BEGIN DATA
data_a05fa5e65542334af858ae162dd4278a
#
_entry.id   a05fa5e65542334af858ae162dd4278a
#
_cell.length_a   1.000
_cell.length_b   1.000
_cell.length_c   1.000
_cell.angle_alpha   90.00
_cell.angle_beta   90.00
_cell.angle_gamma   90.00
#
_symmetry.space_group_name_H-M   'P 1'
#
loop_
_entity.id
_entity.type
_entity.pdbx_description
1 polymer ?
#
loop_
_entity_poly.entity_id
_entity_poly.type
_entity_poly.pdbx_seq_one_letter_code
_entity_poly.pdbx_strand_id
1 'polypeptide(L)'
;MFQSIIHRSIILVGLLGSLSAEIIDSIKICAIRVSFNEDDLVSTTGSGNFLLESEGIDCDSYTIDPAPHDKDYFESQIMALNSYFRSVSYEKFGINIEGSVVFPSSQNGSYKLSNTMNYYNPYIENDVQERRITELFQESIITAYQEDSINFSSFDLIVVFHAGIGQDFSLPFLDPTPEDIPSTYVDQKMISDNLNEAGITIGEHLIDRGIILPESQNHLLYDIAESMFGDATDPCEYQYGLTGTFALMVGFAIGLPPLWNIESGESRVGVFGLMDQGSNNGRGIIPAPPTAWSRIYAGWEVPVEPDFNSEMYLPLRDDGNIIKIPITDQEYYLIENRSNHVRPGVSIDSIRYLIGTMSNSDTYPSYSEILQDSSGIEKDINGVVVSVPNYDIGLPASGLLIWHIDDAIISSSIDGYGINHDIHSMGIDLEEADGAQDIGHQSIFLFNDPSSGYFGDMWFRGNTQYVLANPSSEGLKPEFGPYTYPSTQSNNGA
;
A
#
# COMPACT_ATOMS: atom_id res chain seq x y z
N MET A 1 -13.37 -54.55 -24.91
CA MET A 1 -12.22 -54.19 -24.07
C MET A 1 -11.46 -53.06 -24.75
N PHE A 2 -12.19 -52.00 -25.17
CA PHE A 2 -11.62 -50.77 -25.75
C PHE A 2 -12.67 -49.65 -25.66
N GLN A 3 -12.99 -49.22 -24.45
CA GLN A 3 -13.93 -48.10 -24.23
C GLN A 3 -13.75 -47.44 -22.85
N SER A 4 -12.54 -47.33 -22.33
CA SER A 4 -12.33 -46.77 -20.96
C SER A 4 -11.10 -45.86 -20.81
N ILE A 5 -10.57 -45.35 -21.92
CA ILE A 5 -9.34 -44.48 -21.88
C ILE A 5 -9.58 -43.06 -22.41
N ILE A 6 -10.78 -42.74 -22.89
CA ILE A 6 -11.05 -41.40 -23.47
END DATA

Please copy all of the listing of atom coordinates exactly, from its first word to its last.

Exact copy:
data_a05fa5e65542334af858ae162dd4278a
#
_entry.id   a05fa5e65542334af858ae162dd4278a
#
_cell.length_a   1.000
_cell.length_b   1.000
_cell.length_c   1.000
_cell.angle_alpha   90.00
_cell.angle_beta   90.00
_cell.angle_gamma   90.00
#
_symmetry.space_group_name_H-M   'P 1'
#
loop_
_entity.id
_entity.type
_entity.pdbx_description
1 polymer ?
#
loop_
_entity_poly.entity_id
_entity_poly.type
_entity_poly.pdbx_seq_one_letter_code
_entity_poly.pdbx_strand_id
1 'polypeptide(L)'
;MFQSIIHRSIILVGLLGSLSAEIIDSIKICAIRVSFNEDDLVSTTGSGNFLLESEGIDCDSYTIDPAPHDKDYFESQIMALNSYFRSVSYEKFGINIEGSVVFPSSQNGSYKLSNTMNYYNPYIENDVQERRITELFQESIITAYQEDSINFSSFDLIVVFHAGIGQDFSLPFLDPTPEDIPSTYVDQKMISDNLNEAGITIGEHLIDRGIILPESQNHLLYDIAESMFGDATDPCEYQYGLTGTFALMVGFAIGLPPLWNIESGESRVGVFGLMDQGSNNGRGIIPAPPTAWSRIYAGWEVPVEPDFNSEMYLPLRDDGNIIKIPITDQEYYLIENRSNHVRPGVSIDSIRYLIGTMSNSDTYPSYSEILQDSSGIEKDINGVVVSVPNYDIGLPASGLLIWHIDDAIISSSIDGYGINHDIHSMGIDLEEADGAQDIGHQSIFLFNDPSSGYFGDMWFRGNTQYVLANPSSEGLKPEFGPYTYPSTQSNNGA
;
A
#
# COMPACT_ATOMS: atom_id res chain seq x y z
N MET A 1 -13.37 -54.55 -24.91
CA MET A 1 -12.22 -54.19 -24.07
C MET A 1 -11.46 -53.06 -24.75
N PHE A 2 -12.19 -52.00 -25.17
CA PHE A 2 -11.62 -50.77 -25.75
C PHE A 2 -12.67 -49.65 -25.66
N GLN A 3 -12.99 -49.22 -24.45
CA GLN A 3 -13.93 -48.10 -24.23
C GLN A 3 -13.75 -47.44 -22.85
N SER A 4 -12.54 -47.33 -22.33
CA SER A 4 -12.33 -46.77 -20.96
C SER A 4 -11.10 -45.86 -20.81
N ILE A 5 -10.57 -45.35 -21.92
CA ILE A 5 -9.34 -44.48 -21.88
C ILE A 5 -9.58 -43.06 -22.41
N ILE A 6 -10.78 -42.74 -22.89
CA ILE A 6 -11.05 -41.40 -23.47